“Forgotten Backseat Baby” Syndrome: an Unimaginable Danger

Last updated on August 30th, 2015 at 05:39 pm

Child-in-a-Rear-facing-car-seat“Huh? Forgotten what???” is what I imagine you are asking after reading the title. The next question that probably comes to mind is, “what kind of idiot would forget his/ her own child in a car?” As the parent survivor of a child who was tragically lost to vehicular #heatstroke in 2011 when her daddy forgot to drop her off at daycare that fateful morning, I WISH I could tell you that only idiots make this kind of mistake; that only a selfish monster could do such a deed…..sadly, most of the more than 600 kids who have died from being left in a hot car since 1998 were victims of what I like to call forgotten backseat baby syndrome; a mistake committed not by idiots or monsters, but a mistake made by folks you would never in a million years imagine: caring, loving, responsible parents. Most of them took nearly every precaution to child-proof their homes and to assure that the car seat was installed correctly; many of them also took parenting classes in preparation for their bundle of joy’s arrival. Sadly, most of these parents also never imagined the remote possibility of forgetting their child in the backseat of a vehicle. In other words, folks just like YOU and ME, sadly, are capable of forgetting our most precious cargo in the backseat of our cars under the right conditions.

Your protective defense mechanisms are probably kicking in right now and you are probably saying “yeah right, not a chance lady”. …..but for those of you still in denial that you could make such a mistake, here is a little food for thought.

Have you ever, in a moment of multi-tasking, sleep deprivation, running late for work, or being severely fatigued after a bought of illness (you, your spouse, your kids), done any of the following?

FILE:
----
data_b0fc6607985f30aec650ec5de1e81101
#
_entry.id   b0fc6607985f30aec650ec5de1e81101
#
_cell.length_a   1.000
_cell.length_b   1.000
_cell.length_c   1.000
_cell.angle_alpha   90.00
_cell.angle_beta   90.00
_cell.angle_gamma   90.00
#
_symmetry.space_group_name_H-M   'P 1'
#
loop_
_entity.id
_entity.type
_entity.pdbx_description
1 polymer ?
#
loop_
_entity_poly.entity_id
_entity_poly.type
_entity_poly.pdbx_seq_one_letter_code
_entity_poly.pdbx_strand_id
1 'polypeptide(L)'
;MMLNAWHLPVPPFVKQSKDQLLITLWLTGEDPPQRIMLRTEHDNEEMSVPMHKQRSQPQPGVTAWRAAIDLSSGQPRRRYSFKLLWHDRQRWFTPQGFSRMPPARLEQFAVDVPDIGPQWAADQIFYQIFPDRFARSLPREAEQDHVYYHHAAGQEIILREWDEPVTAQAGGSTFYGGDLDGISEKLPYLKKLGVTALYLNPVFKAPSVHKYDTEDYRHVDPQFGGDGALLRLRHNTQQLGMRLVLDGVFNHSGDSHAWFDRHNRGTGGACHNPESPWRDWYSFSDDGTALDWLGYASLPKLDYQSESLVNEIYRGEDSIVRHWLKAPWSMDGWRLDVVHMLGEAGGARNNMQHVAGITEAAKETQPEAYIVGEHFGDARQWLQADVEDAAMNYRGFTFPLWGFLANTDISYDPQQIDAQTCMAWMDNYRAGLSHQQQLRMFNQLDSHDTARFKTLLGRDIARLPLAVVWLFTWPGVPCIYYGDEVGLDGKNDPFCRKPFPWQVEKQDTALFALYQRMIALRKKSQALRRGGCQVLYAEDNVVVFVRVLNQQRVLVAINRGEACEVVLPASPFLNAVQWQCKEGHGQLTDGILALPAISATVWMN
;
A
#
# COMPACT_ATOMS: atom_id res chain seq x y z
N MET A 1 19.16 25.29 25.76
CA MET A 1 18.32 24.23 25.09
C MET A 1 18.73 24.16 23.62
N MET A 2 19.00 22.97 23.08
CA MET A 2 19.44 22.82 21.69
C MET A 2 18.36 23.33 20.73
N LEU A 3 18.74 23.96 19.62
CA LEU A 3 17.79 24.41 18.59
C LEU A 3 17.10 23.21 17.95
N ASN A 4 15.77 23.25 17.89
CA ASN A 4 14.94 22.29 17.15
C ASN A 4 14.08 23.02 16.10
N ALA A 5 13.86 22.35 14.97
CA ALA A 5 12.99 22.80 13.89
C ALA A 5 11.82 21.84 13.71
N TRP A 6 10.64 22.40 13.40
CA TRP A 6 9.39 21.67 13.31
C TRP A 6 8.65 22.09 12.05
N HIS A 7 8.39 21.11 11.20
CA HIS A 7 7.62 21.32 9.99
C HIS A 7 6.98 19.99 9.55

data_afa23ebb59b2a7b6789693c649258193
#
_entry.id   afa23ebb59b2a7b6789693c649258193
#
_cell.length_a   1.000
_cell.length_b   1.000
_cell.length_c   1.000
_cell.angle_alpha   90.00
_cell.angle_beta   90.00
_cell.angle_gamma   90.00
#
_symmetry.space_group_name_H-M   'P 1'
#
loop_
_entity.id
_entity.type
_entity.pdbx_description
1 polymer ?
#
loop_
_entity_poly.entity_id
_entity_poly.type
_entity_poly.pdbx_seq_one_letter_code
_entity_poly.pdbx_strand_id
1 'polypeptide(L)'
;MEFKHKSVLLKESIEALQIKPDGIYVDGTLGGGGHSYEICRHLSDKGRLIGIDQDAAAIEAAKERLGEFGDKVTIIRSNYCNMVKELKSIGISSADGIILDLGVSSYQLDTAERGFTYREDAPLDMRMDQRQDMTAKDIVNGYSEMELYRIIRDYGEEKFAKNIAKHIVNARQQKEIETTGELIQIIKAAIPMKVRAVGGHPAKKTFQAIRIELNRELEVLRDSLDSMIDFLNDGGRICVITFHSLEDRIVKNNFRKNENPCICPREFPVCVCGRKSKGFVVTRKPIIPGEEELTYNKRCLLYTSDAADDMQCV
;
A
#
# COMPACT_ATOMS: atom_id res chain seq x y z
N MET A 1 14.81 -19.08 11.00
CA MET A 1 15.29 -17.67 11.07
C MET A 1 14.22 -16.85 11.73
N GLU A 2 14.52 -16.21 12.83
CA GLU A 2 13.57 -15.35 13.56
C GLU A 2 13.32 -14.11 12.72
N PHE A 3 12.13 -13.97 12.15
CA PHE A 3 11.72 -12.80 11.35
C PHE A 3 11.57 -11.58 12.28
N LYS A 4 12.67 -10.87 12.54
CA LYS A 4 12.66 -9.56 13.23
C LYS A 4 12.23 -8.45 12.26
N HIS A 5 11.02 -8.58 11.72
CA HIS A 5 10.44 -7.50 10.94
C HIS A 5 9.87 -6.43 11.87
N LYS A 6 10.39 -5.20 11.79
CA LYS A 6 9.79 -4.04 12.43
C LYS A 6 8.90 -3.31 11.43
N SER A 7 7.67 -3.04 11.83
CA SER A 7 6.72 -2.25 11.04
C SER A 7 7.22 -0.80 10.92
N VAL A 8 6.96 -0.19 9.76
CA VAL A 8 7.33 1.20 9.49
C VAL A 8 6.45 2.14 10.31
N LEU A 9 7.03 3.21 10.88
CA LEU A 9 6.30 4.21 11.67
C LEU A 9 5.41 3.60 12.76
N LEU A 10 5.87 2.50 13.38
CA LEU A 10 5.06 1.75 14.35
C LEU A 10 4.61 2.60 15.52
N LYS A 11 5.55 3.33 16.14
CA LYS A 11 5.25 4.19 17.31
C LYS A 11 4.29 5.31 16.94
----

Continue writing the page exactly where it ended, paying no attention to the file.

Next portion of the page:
• Forgotten to turn off the headlights before exiting your car? (apparently so many of us in the past drained our batteries by doing this that most cars now have automatic function of headlights, or at least have an alert that “dings” when you open the door to let you know you forgot to turn off the lights)
  • Left your ATM card in the machine after a transaction? (again, so many of us were guilty of this behavior that now most ATM machines have quick swipe technology so that we no longer have to wait for our cards to be returned)
  • Forgotten to buckle your seatbelt? (are you thinking of that annoying alarm right now? So many front passengers have forgotten this safety routine in the past that the auto industry has decided we need this annoying reminder to protect our front seat cargo)
  • Forgotten to turn off the coffee maker? (note that most brands now have an auto-shut-off feature for us poor souls who just aren’t fully awake until chugging a cup o’ joe)
  • Walked into a room with a purpose to get/ do something, then arriving only to find that you couldn’t remember why you were there – no matter how hard to try?

If you have ever been guilty of any of those behaviors (or similar cases of stress-induced memory failure), then yes, unfortunately, you too are capable of forgetting a baby in the backseat.

I WISH I could tell you only a monster could do such a thing. Unfortunately, even the best of mortals can suffer the devastating consequences of “forgotten backseat baby” syndrome under the right conditions. That’s why I advocate implementation of safety nets/ plans for ALL child transport activities to verify arrival and/ or absence in a timely manner…..EVEN if you are still in denial that you are capable of forgetting your precious backseat cargo, consider a child transport safety plan an “insurance policy” to make sure you prove me wrong.